Hopelessly Devoted: Luke Chapter Two Verses Twenty Nine through Thirty Five

This morning’s (Advent appropriate) devotion comes from Peter Moore. “…A sword shall pierce through your […]

Mockingbird / 12.9.13

This morning’s (Advent appropriate) devotion comes from Peter Moore.

“…A sword shall pierce through your own soul also, that thoughts out of many hearts may be revealed.” (RSV)


As a baby, Jesus is brought into the Temple by his mother and father—“as was the custom”—and there the relatively insignificant family is spotted by the aged and holy Simeon. Somewhat surprisingly, I imagine, the old man takes the baby into his arms and prophesies. Perhaps it was originally as we find it, in the form of poetry, or song. Or perhaps the message was later worked into a song as early Christians found that what Simeon had said echoed some of their own deepest thoughts about Jesus. Either way, Luke gives us one of the most touching “canticles” in the Bible, and three tensions in the story that are worth pondering.

The first is the tension between holding on and letting go. As Simeon draws the baby close to him he, at the same time, releases himself to God. He senses that once he has seen the “hope of Israel,” that is the Messiah, he can let go of life and “depart” this world peacefully (2:29). Simeon might have laid his hands on the child, or simply spoken a blessing. But he takes him up in his arms, signifying a heart that grasps hold of Jesus. At this very moment, he is able to surrender control of his own destiny. We naturally do the opposite: grasp hold of our destinies and, in so doing, let go of Jesus.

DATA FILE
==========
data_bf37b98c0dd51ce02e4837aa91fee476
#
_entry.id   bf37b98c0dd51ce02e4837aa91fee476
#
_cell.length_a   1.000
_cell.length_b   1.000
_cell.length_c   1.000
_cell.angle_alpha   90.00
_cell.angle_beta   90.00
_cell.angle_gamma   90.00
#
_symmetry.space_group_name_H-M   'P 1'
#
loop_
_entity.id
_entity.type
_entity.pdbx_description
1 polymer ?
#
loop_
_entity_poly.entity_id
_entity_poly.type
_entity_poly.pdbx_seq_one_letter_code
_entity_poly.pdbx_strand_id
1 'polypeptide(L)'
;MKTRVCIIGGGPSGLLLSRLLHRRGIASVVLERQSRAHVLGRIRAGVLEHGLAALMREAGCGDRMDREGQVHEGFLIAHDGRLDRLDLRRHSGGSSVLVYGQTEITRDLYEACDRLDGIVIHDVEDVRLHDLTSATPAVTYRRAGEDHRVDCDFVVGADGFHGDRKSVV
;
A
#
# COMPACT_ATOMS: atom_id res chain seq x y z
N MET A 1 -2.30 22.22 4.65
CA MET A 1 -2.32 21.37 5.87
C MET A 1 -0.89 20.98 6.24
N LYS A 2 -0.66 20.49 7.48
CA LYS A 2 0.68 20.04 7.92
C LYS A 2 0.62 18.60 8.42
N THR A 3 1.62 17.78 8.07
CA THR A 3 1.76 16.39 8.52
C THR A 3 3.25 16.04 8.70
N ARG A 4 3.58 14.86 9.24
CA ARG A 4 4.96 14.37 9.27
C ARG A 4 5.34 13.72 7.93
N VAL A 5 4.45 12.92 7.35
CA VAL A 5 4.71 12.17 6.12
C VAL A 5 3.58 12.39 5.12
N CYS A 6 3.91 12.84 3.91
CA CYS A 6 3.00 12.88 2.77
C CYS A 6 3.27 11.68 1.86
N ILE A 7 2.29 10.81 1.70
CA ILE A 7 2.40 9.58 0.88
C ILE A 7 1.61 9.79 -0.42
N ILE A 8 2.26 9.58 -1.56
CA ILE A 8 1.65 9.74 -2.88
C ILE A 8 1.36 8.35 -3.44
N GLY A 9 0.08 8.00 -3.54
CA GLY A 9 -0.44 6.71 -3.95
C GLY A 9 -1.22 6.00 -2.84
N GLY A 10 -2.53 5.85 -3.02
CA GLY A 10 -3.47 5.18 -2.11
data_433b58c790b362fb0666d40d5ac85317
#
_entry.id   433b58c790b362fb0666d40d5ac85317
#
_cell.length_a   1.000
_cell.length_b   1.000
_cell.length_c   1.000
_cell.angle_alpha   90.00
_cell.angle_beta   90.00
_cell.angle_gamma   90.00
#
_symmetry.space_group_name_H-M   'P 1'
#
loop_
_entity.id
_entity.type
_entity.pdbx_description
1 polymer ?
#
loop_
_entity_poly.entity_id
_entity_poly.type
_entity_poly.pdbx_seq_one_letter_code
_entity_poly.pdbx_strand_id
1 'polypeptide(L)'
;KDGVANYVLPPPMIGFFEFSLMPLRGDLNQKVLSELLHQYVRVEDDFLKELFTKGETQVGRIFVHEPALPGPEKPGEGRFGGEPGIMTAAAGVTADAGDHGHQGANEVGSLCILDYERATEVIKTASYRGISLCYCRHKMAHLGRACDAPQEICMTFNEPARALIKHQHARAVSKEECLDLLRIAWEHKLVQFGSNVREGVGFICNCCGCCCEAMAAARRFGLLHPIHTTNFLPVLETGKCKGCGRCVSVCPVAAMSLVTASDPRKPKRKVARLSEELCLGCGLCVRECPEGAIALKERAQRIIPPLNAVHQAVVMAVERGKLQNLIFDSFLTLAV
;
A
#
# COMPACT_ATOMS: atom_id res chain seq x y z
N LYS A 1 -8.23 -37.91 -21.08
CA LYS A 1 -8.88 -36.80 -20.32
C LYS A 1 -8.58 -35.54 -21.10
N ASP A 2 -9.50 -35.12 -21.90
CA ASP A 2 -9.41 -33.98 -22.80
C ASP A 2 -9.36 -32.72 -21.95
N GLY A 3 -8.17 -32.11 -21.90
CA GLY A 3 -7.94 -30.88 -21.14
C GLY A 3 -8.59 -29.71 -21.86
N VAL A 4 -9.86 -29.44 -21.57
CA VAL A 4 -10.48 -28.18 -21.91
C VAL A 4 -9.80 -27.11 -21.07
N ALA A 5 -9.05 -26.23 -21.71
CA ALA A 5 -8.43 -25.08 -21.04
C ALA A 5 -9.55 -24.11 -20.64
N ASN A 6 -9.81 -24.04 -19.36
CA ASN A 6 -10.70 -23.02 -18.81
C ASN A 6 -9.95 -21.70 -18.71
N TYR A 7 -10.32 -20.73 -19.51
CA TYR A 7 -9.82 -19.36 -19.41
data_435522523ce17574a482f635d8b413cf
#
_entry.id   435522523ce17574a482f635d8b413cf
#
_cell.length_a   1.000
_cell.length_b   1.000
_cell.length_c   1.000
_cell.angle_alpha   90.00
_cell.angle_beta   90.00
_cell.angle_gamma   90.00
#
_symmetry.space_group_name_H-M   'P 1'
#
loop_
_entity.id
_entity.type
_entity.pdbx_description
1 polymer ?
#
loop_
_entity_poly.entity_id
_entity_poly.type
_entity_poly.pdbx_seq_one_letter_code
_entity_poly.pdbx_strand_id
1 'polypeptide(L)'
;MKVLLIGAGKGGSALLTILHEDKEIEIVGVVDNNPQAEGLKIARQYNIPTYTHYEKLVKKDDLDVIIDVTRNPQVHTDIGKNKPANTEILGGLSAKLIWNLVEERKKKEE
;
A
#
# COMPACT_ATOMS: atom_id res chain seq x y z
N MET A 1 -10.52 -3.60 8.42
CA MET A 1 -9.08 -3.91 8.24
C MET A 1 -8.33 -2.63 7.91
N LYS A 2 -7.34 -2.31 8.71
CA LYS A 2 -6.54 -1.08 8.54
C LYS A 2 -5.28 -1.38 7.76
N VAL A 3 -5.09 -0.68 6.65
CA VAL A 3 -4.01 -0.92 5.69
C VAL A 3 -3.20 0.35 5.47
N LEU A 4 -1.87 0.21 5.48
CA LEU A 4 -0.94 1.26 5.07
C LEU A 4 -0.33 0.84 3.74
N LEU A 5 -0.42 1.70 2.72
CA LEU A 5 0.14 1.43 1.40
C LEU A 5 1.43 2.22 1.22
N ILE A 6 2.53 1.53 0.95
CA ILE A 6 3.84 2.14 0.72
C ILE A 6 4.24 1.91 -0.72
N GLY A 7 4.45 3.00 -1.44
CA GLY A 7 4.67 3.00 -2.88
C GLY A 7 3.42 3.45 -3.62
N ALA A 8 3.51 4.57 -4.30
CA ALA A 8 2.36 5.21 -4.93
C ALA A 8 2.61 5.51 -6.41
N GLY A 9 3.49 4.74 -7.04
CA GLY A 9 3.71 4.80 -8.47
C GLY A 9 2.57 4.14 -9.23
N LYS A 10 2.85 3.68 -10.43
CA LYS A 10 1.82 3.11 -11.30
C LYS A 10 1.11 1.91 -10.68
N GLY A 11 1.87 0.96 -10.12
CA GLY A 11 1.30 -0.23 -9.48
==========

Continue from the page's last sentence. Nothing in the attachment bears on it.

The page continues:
The second tension is that between a merely parochial faith and a truly universal one. Simeon’s deepest desire is for “the consolation of Israel” (2:25). Correspondingly, we are told in this postmodern age that we can have a personal faith, or be part of our own “faith community,” but we are not to foist our religion on others. However, Simeon’s gaze extends far beyond his own people. This salvation is “in the presence of all peoples,” and is for both Gentile and Jew (2:31-32). I wonder if those who first heard this knew the ramifications of this global vision. They, like we, must have been locked in their own little world.

Thirdly, there is a tension between the glory that Jesus will bring to his people (2:32), and the pain he will bring at the same time (2:35), and no one will experience this inner tug-of-war as deeply as Mary herself. I can imagine Simeon giving her a knowing glance as he speaks this prophetic word: “a sword will pierce through your own soul also.” But the simple fact is that Jesus was, and will always be, controversial. Having him in our life will always bring both “agony” and “ecstasy.”